The relationships between sociodemographic characteristics of Texas school districts and the Texas Education Agency's indicators of disproportionate representation in special education programs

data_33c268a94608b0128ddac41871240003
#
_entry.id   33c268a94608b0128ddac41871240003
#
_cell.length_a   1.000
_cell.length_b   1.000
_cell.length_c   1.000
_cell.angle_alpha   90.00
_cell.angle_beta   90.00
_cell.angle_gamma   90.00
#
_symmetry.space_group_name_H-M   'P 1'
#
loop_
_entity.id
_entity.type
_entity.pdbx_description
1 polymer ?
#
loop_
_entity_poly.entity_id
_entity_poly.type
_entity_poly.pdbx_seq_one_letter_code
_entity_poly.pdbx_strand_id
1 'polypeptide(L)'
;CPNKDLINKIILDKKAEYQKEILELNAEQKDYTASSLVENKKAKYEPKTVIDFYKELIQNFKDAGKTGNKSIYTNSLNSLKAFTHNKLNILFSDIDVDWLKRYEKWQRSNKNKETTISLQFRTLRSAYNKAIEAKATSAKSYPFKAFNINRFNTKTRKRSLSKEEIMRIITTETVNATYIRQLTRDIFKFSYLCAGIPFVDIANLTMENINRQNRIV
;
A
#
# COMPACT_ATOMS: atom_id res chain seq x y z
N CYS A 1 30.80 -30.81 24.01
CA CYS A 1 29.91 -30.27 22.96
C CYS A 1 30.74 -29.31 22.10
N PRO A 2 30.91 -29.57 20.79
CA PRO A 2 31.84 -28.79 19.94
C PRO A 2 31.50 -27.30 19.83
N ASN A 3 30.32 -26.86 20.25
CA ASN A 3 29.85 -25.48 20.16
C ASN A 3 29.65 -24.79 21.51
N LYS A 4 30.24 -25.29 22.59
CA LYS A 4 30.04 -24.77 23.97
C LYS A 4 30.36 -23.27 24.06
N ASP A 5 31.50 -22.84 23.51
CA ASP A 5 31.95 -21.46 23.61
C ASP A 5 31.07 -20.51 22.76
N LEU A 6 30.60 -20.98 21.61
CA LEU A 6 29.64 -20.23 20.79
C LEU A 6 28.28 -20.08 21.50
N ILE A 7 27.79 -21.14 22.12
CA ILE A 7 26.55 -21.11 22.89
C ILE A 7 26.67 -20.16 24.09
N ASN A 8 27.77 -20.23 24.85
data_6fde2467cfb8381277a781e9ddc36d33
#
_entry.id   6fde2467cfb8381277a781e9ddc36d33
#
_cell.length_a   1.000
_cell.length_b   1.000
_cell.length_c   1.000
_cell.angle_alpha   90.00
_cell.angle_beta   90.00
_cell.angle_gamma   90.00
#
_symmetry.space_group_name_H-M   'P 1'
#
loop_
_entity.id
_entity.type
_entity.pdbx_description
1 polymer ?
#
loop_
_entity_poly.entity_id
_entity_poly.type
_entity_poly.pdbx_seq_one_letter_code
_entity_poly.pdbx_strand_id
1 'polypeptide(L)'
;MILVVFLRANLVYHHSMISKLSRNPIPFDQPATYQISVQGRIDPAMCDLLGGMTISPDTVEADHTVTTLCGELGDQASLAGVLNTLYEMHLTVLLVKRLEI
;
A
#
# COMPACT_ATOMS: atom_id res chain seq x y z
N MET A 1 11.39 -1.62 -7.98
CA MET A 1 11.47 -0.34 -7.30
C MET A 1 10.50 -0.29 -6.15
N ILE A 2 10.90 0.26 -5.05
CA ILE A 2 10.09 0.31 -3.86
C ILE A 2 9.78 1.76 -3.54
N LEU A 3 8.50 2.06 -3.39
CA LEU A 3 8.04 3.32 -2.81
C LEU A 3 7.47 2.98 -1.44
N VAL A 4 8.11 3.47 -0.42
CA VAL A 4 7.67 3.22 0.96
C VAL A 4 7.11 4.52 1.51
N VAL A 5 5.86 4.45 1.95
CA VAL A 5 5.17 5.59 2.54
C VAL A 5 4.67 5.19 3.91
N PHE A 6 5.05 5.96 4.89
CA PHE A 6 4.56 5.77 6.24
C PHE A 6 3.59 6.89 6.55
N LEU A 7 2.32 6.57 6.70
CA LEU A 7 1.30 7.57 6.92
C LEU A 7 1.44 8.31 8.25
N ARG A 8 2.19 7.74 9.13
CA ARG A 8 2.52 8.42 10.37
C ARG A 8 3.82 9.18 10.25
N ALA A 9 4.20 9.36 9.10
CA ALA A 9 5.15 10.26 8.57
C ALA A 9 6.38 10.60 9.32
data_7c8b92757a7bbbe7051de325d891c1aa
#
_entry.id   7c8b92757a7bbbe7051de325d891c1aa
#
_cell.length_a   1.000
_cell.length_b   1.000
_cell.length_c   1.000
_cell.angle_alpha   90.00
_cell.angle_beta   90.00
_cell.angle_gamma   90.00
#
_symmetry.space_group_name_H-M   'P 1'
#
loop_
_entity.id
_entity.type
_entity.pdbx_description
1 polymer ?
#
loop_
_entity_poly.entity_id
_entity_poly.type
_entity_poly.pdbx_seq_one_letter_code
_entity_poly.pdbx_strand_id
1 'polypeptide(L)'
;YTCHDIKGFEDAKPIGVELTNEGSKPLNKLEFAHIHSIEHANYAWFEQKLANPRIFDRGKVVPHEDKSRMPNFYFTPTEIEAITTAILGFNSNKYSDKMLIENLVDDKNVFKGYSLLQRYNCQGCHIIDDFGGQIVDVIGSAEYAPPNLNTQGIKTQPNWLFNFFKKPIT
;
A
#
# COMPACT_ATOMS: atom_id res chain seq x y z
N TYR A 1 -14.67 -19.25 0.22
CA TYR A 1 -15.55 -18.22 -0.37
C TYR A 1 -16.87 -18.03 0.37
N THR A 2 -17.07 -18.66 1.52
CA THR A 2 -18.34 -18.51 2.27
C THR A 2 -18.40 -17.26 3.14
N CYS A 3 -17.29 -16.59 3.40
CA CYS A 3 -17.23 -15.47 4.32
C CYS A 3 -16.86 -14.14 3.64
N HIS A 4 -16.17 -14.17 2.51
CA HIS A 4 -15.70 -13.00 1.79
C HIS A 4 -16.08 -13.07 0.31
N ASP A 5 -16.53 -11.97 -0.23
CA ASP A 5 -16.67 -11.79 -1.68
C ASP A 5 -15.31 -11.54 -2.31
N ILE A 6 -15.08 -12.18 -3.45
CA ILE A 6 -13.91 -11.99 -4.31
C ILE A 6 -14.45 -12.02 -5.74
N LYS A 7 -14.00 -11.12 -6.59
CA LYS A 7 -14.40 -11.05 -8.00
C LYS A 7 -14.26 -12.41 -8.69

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Despite considerable efforts, the disproportionate representation of students from culturally and linguistically diverse backgrounds in special education programs remains among the most persistent problems in the field of education. Using data from Texas' public school districts, this study examined the relationships between a set of school districts' sociodemographic variables on the proportion of students identified with LEP and students identified as economically disadvantaged served in special education programs. Results indicate a strong association between the sociodemographic variables examined and the overrepresentation of these two student populations in special education programs. In addition, a logistic regression analysis revealed that including the statewide geographic region where a school district resides as a variable was a significantly better model than examining only sociodemographic characteristics. Findings indicate that knowing a school district's sociodemographic characteristics is important in determining the likelihood of students being identify as needing special education services but it is important to note that the impact of the sociodemographic characteristics differs by statewide geographic region. Recommendations for policy, practice, and research are discussed.